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Here at The Brick Post we pride ourselves on bringing you the latest LEGO news and reviews, from the exciting set reveals to the shocking price increases that are due to hit us all. With the latter in mind we took this opportunity to test an alternative brand and the products they have to offer, particularly the sets. Here’s how we got on with FunWhole and their Wood Cabin (FH-9001).

First of all I’d like to say that this set was kindly sent to us by FunWhole to build & review. When speaking to FunWhole we had to ask about the name and the meaning behind it, they has this to say:

FunWhole is a combination of the two words “fun” and “whole”, meaning “the whole fun of both day and night”.

Founded in 2014, based on the desire to fully express the whole beauty of bricks (in day and night), FunWholeis the world’s first brand of lighting bricks .

Having spent the last few days building and taking photos of this set both with lights on and off I can give an accurate and honest review of how I got on with the alternative brand, I’ll even chuck in my two cents of how it compares to LEGO!

If you’d like to pickup one yourself or any of the FunWhole products, please use this discount code, brickpost10FO, not only with it help us out but you’ll also receive a 10% discount on your order!

The Box & Contents:

Taking my very first glance at the box I was surprised at just how good it looked, the artwork, the style of box, and the plethora of information on the back, it feels like a premium product. Slicing the tape and opening the box you’ll find a nicely laid out collection of numbered bags, instruction manual, sticker sheet, and light kit pouches.

Having personally dealt with many light kits before I knew what to expect and the ones included with this set are basically the same, So I popped them to one waiting for them to popup throughout the build process for me to install, which is how this set works, you install the lights as you go.

There are 7 numbered bags in total but each number has multiple bags, ranging from 4 to 6 each, which in my opinion is a little excessive and did make me feel overwhelmed. The thought of having to open so many bags for one step was daunting but thankfully some bags only had a handful of pieces inside making it not as bad as it looked.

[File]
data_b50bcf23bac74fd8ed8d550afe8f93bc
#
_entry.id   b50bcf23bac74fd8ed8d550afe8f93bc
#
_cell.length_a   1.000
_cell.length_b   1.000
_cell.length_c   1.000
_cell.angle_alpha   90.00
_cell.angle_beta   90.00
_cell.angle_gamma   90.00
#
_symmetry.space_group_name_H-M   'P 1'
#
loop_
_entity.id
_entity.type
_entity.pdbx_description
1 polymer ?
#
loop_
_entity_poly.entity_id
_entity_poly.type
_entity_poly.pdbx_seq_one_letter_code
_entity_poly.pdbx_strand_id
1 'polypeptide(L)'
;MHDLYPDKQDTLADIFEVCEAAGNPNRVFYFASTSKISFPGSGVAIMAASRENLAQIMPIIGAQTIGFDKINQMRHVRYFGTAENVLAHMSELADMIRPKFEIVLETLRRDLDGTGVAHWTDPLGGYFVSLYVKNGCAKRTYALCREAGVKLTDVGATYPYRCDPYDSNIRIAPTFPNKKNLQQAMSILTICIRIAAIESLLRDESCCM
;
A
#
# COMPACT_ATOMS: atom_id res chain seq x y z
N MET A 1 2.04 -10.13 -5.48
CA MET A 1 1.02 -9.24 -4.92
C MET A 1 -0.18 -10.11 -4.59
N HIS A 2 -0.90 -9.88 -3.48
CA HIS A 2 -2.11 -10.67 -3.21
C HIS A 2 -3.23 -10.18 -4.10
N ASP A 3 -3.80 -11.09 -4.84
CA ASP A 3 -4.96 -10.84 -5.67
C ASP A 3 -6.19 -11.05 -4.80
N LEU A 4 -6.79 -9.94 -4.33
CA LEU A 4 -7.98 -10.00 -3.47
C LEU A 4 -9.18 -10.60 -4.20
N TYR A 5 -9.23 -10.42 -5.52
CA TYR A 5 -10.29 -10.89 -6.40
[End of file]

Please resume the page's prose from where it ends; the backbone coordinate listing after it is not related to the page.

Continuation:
The instruction manual is done incredibly well and again has a premium feel to it. It’s laid out a little differently to what I’m used to but it works, having multiple steps on the same page actually cuts down on page numbers and ultimately wastage. What I really liked is how the plates and tiles have their ‘stud’ sizes printed next to them, so for example if you needed a 1×10 plate instead of counting the studs on the page you simply check the size and grab the correct part, cutting down the time it takes to search and potentially trying to fit the wrong part.

The sticker sheet is crammed full of transfers that work in a totally different way compared to LEGO stickers. You apply them the same way, lineup the image so it doesn’t overlap the edges, push down firmly making sure you cover the whole image, then simply peel off the transparent backing and hey-presto a good looking and somewhat glossy finish sticker. I really enjoyed applying these stickers couldn’t wait to pop another one on, I wish all stickers we like this.

What really got me were the smaller stickers, that showed off tiny details, such as car keys, a wallet, matches, and a slice of Orange. The designers did a great job, as everything was clear and crisp, I could tell what they without any issues.

Now we come to the lights, which there are several packets for included in the set, yes that’s right, as you build you also install the lights, which for me makes total sense and I found it far easier to do compared to a fully built set and removing parts.

Each light packet is numbered and again when needed the instruction manual mentions it. The lights are of a similar standard to most other companies so there isn’t much difference. In some packets there are extra bricks that are needed to fill in gaps or hold stray cables in place. I’ll cover installation when I get to them during the build portion of the review.